Invasive yellow flag iris taking over a wetland in Fort Ann.

What are invasive species?

Invasive species are non-native species that can cause harm to the environment or to human health. As a threat to our biodiversity, they have been judged second only to habitat loss. Invasives come from all around the world, with the rate of invasion increasing along with the increase in international trade that accompanies globalization. Click here to learn more about invasive species.

What are Aquatic Invasive Species?

Often called AIS for short, Aquatic Invasive Species are non-native plants, animals, or pathogens that threaten native plants, wildlife, and their habitat. They also affect humans by degrading boating and fishing areas and reducing lake shore property values and tourism. Once AIS are established, eradication is almost impossible and management programs are very expensive. Spread prevention is the most cost-effective option for protecting our lakes.

What AIS are in Lake George?

Lake George currently has six known AIS: Eurasian watermilfoil, curly-leaf pondweed, zebra mussels, spiny water flea, Chinese mystery snail, and Asian clam. There are many more AIS that have already invaded other lakes close by, such as alewife and hydrilla. Boats travel between these lakes and Lake George, creating pathways for AIS to spread. Click here to learn more about the AIS found in Lake George.

How do AIS spread?

One of the main pathways of spread of AIS is recreational boating. Boats, trailers, and equipment moved from lake to lake are at high risk of transporting AIS.

There are however many other possible pathways for the spread of AIS. AIS can spread from lake to lake through connected waterways, such as canals and rivers. They can also be spread by waterfowl. There are also intentional introductions for food, recreation, or other cultural reasons, or the dumping of an unwanted fish tank or releasing an unwanted pet.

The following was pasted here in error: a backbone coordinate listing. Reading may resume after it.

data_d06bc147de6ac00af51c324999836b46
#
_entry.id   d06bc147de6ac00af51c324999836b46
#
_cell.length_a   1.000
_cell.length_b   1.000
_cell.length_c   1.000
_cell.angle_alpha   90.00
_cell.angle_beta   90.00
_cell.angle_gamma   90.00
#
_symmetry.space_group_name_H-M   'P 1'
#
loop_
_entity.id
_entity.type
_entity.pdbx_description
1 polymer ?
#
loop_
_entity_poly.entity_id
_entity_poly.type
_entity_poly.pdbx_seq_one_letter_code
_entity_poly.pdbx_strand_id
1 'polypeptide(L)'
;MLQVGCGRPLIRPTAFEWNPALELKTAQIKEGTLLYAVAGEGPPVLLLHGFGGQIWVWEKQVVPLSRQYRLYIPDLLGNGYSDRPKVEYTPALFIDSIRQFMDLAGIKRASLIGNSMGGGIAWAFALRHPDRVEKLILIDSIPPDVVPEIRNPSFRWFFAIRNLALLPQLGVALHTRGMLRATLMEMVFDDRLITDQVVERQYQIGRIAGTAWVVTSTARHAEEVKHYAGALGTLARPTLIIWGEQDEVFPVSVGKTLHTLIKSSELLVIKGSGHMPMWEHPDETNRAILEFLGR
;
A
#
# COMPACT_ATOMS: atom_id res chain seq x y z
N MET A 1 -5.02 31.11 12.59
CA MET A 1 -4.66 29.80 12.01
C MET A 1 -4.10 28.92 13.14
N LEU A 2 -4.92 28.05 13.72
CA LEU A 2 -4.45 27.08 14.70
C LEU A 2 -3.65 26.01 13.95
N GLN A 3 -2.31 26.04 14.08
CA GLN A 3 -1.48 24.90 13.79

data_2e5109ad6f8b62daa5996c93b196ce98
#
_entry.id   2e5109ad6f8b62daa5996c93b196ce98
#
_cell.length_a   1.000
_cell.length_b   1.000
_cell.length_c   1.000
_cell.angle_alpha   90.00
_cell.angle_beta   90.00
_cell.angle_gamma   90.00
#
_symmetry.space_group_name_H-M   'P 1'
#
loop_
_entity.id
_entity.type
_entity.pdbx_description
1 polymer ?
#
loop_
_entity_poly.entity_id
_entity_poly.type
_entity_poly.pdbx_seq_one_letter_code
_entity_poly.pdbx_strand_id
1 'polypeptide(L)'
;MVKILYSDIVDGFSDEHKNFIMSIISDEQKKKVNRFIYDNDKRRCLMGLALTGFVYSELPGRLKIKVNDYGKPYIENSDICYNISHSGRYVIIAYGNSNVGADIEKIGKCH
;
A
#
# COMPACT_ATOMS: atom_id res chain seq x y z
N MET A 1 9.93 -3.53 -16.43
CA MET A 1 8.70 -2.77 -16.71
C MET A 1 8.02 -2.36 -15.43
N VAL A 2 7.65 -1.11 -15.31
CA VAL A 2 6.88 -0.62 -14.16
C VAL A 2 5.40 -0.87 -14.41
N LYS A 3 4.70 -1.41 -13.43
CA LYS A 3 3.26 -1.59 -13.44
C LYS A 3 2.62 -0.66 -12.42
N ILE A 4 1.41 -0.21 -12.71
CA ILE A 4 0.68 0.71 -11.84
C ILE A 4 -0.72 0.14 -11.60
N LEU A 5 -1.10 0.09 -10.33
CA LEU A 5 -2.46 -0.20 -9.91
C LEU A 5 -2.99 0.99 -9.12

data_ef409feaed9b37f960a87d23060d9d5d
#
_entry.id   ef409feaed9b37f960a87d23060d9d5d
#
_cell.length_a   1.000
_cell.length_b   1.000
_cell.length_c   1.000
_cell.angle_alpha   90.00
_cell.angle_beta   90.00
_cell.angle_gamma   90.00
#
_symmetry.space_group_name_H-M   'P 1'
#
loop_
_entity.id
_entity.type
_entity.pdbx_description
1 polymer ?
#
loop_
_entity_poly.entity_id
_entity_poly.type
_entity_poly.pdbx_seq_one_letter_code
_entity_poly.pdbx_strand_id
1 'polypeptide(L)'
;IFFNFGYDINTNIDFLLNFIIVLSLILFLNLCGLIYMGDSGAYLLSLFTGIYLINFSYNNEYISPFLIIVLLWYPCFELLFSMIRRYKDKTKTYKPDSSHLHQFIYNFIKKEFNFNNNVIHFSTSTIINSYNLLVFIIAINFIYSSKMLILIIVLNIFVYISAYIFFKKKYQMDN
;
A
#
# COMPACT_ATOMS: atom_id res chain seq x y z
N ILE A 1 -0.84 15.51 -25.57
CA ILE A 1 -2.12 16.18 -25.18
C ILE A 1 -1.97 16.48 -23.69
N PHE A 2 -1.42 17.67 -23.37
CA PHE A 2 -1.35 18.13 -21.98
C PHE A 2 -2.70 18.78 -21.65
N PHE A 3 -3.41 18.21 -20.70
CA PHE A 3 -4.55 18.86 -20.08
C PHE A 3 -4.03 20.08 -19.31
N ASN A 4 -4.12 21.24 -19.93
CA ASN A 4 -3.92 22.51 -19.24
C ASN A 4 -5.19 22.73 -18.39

How do we protect Lake George from AIS?

The best way to protect Lake George is to prevent new AIS from reaching the lake. And the best way to do this is to make sure that all boats, trailers, and equipment are CLEANED, DRAINED, and DRY before going into the lake.

It is important to never release a plant or animal into a body of water unless it came from that body of water. So please do not dump your fish tank if you are tired of feeding your fish! Many of the worst aquatic invasive plants we are battling in our lakes now are sold for fish tanks!

What is the Mandatory Boat Inspection and Decontamination Program?

All trailered vessels must be inspected prior to launching on Lake George. The Lake George Park Commission’s Mandatory Boat Inspection Program, which started in 2014 following 5 years of a voluntary program run by the LGA, requires boats to undergo an inspection at one of the regional inspection stations located around the lake. The purpose of the inspection is to ensure that boats and trailers are clean, drained, and dry and are harboring no invasive species. There is no cost to boaters for inspections, or the washing of the boat and trailer if determined necessary by an inspection technician. Click here for more details on the program and how it works.

For more details on invasives in Lake George and the threat, visit the LGA’s website.